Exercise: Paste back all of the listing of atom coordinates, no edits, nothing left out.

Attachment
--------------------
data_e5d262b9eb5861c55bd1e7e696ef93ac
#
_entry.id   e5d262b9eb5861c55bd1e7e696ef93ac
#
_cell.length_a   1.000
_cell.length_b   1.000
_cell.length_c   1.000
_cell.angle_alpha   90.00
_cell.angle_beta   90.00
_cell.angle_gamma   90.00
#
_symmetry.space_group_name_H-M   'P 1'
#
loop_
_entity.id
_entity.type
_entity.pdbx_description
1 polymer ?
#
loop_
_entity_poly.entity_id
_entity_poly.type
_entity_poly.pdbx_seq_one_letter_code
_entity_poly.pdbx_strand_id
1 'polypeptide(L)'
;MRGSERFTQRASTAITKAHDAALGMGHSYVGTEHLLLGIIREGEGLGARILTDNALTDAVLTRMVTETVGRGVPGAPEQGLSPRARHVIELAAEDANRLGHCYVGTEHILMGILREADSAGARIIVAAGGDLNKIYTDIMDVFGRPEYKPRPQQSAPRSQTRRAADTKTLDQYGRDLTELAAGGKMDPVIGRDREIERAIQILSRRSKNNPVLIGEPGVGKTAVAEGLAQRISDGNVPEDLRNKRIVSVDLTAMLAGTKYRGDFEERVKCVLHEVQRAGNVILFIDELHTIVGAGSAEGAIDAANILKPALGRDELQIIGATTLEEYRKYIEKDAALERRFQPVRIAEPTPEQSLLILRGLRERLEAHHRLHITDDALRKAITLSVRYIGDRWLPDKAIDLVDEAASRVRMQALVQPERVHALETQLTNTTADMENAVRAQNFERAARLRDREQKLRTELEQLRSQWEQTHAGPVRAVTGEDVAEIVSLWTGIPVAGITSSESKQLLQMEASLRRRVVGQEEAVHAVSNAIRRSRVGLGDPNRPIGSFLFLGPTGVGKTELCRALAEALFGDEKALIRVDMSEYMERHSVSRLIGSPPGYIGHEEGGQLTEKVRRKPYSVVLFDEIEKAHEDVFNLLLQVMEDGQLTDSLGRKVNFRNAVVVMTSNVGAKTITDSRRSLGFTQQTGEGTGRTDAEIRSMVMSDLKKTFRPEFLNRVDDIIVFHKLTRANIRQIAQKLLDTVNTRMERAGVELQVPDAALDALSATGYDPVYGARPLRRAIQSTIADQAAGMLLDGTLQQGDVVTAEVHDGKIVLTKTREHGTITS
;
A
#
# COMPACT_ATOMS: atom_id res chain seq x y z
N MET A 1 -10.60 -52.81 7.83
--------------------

data_e5d262b9eb5861c55bd1e7e696ef93ac
#
_entry.id   e5d262b9eb5861c55bd1e7e696ef93ac
#
_cell.length_a   1.000
_cell.length_b   1.000
_cell.length_c   1.000
_cell.angle_alpha   90.00
_cell.angle_beta   90.00
_cell.angle_gamma   90.00
#
_symmetry.space_group_name_H-M   'P 1'
#
loop_
_entity.id
_entity.type
_entity.pdbx_description
1 polymer ?
#
loop_
_entity_poly.entity_id
_entity_poly.type
_entity_poly.pdbx_seq_one_letter_code
_entity_poly.pdbx_strand_id
1 'polypeptide(L)'
;MRGSERFTQRASTAITKAHDAALGMGHSYVGTEHLLLGIIREGEGLGARILTDNALTDAVLTRMVTETVGRGVPGAPEQGLSPRARHVIELAAEDANRLGHCYVGTEHILMGILREADSAGARIIVAAGGDLNKIYTDIMDVFGRPEYKPRPQQSAPRSQTRRAADTKTLDQYGRDLTELAAGGKMDPVIGRDREIERAIQILSRRSKNNPVLIGEPGVGKTAVAEGLAQRISDGNVPEDLRNKRIVSVDLTAMLAGTKYRGDFEERVKCVLHEVQRAGNVILFIDELHTIVGAGSAEGAIDAANILKPALGRDELQIIGATTLEEYRKYIEKDAALERRFQPVRIAEPTPEQSLLILRGLRERLEAHHRLHITDDALRKAITLSVRYIGDRWLPDKAIDLVDEAASRVRMQALVQPERVHALETQLTNTTADMENAVRAQNFERAARLRDREQKLRTELEQLRSQWEQTHAGPVRAVTGEDVAEIVSLWTGIPVAGITSSESKQLLQMEASLRRRVVGQEEAVHAVSNAIRRSRVGLGDPNRPIGSFLFLGPTGVGKTELCRALAEALFGDEKALIRVDMSEYMERHSVSRLIGSPPGYIGHEEGGQLTEKVRRKPYSVVLFDEIEKAHEDVFNLLLQVMEDGQLTDSLGRKVNFRNAVVVMTSNVGAKTITDSRRSLGFTQQTGEGTGRTDAEIRSMVMSDLKKTFRPEFLNRVDDIIVFHKLTRANIRQIAQKLLDTVNTRMERAGVELQVPDAALDALSATGYDPVYGARPLRRAIQSTIADQAAGMLLDGTLQQGDVVTAEVHDGKIVLTKTREHGTITS
;
A
#
# COMPACT_ATOMS: atom_id res chain seq x y z
N MET A 1 -10.60 -52.81 7.83